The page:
PETER UNDERWOOD, who campaigned with her on a range of environmental and political issues, offers his personal tribute to iC reader Grace Onions, who has died, aged 56
Grace Onions touched the lives of so many people in so many ways; there are thousands of moments and memories that will stay with people forever.
It would be impossible to sum up one person’s life in one article. There are plenty of people in Croydon who knew Grace better and longer than me, so I know I wouldn’t even be the best person to try to sum up her life, but I wanted to share some of my memories of Grace to mark her passing.
I first met Grace nearly 10 years ago. Once I left the Civil Service I wanted to get involved in more causes close to my heart and it seemed for a while that every group I joined or meeting I went to, Grace was already there.
Grace cared passionately about many things but she believed that caring wasn’t enough. If you really care about something then you should be willing to do something about it.
I met Grace through the Green Party and environmental groups like Croydon Friends of the Earth and Extinction Rebellion. I know she was involved in many other campaigns and groups including the Real Nappy Network and Croydon Soroptimists, as well as supporting the annual peace demonstration on Hiroshima Day. When Grace couldn’t find a group to join, she was not afraid to campaign by herself, such as campaigning to stop the trees being felled at a local school and staging a one-woman protest on Selsdon Road to highlight the threat of Climate Change
But it wasn’t just big national or international issues that interested Grace. She was equally passionate about supporting her family, her friends, and her neighbours.
I often said to Grace that I struggled to keep up with everything she was involved in, never mind being amazed how she found the time to do it all herself. Grace would then usually produce her printed calendar that she carried with her to keep track of where she was supposed to be and who she was supposed to be meeting, and point out that she couldn’t keep track of it either, which is why she always had that calendar.
One memory of Grace that has always stuck with me was when we were standing next to each other at the Croydon Council election count in 2014. Grace confessed to me, as the results came in, that she was actually quite relieved not to have been elected as she wasn’t sure how she would have found time to be a councillor on top of everything else she was doing.
While Grace and I met through groups we supported, we didn’t always agree on everything. I experienced Grace standing up for what she believed a few times on issues where our opinions differed. But those disagreements increased my respect for Grace. I don’t remember her ever letting those disagreements become personal and there was also a recognition that we had far more in common than we had to disagree about. We still worked together for the causes we both supported.
While I’ve talked a lot about Grace’s campaigning I wouldn’t want you to think she was serious all the time, far from it. Grace took her campaigns seriously but her approach to life included a huge sense of fun. Whether I was protesting with her in the middle of a main road in central London, stood next to her on a stall in Wandle Park, or just having a cup of tea in her living room, I always knew we would be laughing and joking away for hours.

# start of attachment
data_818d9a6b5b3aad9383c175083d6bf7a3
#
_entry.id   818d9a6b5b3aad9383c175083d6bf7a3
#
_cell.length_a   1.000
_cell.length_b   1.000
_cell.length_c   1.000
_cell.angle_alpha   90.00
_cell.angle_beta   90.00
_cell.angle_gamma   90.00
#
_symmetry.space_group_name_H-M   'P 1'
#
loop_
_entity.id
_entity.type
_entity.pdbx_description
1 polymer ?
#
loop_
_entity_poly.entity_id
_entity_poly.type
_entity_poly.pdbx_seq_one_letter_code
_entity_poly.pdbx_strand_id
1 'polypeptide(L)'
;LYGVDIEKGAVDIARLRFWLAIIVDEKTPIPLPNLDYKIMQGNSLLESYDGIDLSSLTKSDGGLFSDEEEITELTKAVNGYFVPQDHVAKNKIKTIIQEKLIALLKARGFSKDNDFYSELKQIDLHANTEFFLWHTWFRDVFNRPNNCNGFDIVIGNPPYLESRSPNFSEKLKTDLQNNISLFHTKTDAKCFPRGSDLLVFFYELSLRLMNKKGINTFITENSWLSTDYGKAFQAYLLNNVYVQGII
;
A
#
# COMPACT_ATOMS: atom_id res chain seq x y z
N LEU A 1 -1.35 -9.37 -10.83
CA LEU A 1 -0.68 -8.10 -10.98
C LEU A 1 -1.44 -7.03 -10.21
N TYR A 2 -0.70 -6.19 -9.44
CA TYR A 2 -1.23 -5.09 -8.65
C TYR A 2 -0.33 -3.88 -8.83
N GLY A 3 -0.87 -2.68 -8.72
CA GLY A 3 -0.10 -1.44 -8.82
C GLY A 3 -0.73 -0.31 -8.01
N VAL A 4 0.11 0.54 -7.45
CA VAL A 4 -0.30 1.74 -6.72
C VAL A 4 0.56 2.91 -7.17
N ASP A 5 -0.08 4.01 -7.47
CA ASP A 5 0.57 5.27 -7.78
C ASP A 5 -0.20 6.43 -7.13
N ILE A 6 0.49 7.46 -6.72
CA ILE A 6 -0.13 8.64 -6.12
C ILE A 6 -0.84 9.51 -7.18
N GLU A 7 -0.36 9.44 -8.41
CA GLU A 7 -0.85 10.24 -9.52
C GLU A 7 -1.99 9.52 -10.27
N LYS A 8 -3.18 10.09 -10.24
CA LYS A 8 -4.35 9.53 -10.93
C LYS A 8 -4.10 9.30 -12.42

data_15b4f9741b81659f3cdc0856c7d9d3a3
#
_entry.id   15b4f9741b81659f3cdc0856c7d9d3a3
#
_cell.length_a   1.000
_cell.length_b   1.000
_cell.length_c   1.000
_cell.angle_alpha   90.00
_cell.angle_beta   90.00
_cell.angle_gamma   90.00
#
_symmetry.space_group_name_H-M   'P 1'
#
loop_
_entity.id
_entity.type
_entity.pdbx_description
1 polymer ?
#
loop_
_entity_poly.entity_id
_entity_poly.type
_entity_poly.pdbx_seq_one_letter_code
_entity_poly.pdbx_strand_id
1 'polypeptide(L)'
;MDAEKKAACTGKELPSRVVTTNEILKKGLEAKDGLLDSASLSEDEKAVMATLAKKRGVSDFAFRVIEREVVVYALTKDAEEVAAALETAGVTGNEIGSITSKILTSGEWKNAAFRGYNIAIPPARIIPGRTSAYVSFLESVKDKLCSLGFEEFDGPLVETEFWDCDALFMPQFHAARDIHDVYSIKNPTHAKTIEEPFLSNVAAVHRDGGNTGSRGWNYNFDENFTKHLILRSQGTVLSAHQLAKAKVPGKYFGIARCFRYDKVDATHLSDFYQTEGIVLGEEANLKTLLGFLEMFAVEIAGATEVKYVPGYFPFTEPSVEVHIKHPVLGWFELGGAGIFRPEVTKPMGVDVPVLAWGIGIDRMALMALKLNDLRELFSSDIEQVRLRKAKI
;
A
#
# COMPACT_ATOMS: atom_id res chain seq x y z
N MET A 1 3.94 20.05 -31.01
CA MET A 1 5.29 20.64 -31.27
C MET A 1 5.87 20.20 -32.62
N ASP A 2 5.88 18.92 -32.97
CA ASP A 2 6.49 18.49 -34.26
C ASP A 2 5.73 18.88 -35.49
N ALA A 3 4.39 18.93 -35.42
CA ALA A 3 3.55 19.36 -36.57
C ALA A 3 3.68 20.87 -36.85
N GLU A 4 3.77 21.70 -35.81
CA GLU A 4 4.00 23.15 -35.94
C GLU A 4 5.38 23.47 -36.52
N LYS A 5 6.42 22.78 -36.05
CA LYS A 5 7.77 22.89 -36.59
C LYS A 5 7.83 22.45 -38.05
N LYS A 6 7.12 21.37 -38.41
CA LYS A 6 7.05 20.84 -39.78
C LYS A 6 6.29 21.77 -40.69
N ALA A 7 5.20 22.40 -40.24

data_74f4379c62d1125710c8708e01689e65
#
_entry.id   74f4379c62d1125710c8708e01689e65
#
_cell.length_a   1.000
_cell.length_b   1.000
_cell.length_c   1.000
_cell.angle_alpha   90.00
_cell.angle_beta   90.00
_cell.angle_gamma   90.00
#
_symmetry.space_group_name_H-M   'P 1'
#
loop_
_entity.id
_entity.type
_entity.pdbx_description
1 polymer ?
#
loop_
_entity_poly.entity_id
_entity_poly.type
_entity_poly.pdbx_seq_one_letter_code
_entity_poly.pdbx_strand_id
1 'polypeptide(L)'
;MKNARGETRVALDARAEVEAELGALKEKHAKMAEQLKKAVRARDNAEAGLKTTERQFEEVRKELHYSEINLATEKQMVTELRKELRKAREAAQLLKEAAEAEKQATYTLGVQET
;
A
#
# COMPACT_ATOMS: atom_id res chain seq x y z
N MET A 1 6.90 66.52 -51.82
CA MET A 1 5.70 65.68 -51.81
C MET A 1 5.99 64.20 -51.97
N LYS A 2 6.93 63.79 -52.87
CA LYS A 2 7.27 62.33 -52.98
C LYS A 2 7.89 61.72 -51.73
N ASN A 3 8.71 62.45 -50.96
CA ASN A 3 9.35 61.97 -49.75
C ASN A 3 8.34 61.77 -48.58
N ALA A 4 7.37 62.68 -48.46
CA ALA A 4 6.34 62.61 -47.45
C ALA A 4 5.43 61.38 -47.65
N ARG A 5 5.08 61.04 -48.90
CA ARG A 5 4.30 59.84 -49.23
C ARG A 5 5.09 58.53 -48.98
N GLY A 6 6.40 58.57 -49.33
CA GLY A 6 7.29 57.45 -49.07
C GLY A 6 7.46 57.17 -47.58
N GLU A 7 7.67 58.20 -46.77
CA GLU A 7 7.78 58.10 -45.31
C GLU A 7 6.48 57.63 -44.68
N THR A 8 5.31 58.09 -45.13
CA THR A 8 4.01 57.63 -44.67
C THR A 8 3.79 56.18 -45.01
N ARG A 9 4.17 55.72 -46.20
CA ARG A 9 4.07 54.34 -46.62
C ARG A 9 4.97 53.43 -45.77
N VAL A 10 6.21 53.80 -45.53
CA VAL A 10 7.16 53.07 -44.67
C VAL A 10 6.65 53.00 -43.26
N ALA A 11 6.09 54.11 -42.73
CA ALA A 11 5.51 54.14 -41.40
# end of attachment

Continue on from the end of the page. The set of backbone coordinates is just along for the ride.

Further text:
At one Friends of the Earth stall about pesticides, Grace managed to get hold of a bee costume and spent the whole day buzzing up to members of the public to tell them about our campaign. From then on I lived under constant threat from Grace that one day she would find a bee costume big enough to fit me and I would have to join her buzzing up and down the street.
I remember when I first heard about Grace’s illness.
It was dreadful news but I also loved that Grace was approaching it in a very Grace sort of way. She didn’t want any fuss made about her and she still planned to do as much as she could in the time she had left.
One of the last times I saw Grace was at the opening of the new Queen’s Gardens in central Croydon. Both of us had been involved in the design consultation and it was great to see the gardens finally open to the public again. Grace was clearly far frailer physically but we chatted away just like old times and it was great to see that the fire and the fun hadn’t left her eyes.
The world needs more people like Grace and it will be a sadder and lesser place without her here. Grace’s husband, children, and the many people who knew her will hold her memory dear.
I wouldn’t dream of trying to speak on Grace’s behalf, and I can picture the look she would give me for even suggesting that I might try. So I’m not going to tell you what she would have wanted you to do. I will just say that my tribute to Grace will be to carry on fighting for the causes we shared with that same caring heart, sense of fun, and determination to not stop until we have made the world a better place to be.
Rest in power, Grace Onions.
- Grace Onions died, aged 56, on September 23, 2022. She leaves a husband and two daughters
- Click here to read her article published in the Metro last July